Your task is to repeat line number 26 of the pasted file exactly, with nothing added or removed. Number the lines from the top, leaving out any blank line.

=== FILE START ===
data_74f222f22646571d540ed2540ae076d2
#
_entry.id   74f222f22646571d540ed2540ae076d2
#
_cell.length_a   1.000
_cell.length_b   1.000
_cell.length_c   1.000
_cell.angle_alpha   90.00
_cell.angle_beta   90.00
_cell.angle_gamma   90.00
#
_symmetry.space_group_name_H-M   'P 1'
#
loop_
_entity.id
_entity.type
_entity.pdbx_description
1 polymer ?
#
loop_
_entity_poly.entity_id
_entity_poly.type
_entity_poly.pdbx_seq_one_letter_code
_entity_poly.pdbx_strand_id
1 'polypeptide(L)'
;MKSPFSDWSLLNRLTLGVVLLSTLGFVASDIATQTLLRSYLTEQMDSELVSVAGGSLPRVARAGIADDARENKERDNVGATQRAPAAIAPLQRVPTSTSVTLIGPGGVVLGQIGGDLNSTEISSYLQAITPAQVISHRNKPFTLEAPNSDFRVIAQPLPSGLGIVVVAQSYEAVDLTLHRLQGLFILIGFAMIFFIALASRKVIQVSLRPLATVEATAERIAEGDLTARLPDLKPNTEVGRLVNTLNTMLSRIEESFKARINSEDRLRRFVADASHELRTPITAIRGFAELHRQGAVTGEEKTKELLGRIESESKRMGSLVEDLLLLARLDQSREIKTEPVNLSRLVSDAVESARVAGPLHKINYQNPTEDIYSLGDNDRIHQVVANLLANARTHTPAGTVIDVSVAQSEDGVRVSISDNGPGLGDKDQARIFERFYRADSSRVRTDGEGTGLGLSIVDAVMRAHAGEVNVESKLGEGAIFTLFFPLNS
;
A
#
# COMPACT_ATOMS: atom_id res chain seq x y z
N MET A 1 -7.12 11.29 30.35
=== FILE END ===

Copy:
;MKSPFSDWSLLNRLTLGVVLLSTLGFVASDIATQTLLRSYLTEQMDSELVSVAGGSLPRVARAGIADDARENKERDNVGATQRAPAAIAPLQRVPTSTSVTLIGPGGVVLGQIGGDLNSTEISSYLQAITPAQVISHRNKPFTLEAPNSDFRVIAQPLPSGLGIVVVAQSYEAVDLTLHRLQGLFILIGFAMIFFIALASRKVIQVSLRPLATVEATAERIAEGDLTARLPDLKPNTEVGRLVNTLNTMLSRIEESFKARINSEDRLRRFVADASHELRTPITAIRGFAELHRQGAVTGEEKTKELLGRIESESKRMGSLVEDLLLLARLDQSREIKTEPVNLSRLVSDAVESARVAGPLHKINYQNPTEDIYSLGDNDRIHQVVANLLANARTHTPAGTVIDVSVAQSEDGVRVSISDNGPGLGDKDQARIFERFYRADSSRVRTDGEGTGLGLSIVDAVMRAHAGEVNVESKLGEGAIFTLFFPLNS